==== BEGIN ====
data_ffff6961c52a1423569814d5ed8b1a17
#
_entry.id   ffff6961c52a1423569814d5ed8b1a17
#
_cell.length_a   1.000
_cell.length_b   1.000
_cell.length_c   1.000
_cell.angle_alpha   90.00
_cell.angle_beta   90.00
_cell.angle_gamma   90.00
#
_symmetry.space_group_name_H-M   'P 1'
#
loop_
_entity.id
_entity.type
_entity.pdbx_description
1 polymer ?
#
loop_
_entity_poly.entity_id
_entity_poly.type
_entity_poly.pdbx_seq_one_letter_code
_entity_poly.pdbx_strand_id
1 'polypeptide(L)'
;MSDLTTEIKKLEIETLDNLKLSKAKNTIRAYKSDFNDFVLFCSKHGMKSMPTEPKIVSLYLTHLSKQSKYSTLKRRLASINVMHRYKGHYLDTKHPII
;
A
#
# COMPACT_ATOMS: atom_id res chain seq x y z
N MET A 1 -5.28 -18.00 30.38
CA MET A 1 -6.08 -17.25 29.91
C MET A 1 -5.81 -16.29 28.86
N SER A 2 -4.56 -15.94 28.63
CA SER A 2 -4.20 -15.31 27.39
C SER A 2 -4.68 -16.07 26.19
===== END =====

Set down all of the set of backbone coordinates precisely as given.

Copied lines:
data_ffff6961c52a1423569814d5ed8b1a17
#
_entry.id   ffff6961c52a1423569814d5ed8b1a17
#
_cell.length_a   1.000
_cell.length_b   1.000
_cell.length_c   1.000
_cell.angle_alpha   90.00
_cell.angle_beta   90.00
_cell.angle_gamma   90.00
#
_symmetry.space_group_name_H-M   'P 1'
#
loop_
_entity.id
_entity.type
_entity.pdbx_description
1 polymer ?
#
loop_
_entity_poly.entity_id
_entity_poly.type
_entity_poly.pdbx_seq_one_letter_code
_entity_poly.pdbx_strand_id
1 'polypeptide(L)'
;MSDLTTEIKKLEIETLDNLKLSKAKNTIRAYKSDFNDFVLFCSKHGMKSMPTEPKIVSLYLTHLSKQSKYSTLKRRLASINVMHRYKGHYLDTKHPII
;
A
#
# COMPACT_ATOMS: atom_id res chain seq x y z
N MET A 1 -5.28 -18.00 30.38
CA MET A 1 -6.08 -17.25 29.91
C MET A 1 -5.81 -16.29 28.86
N SER A 2 -4.56 -15.94 28.63
CA SER A 2 -4.20 -15.31 27.39
C SER A 2 -4.68 -16.07 26.19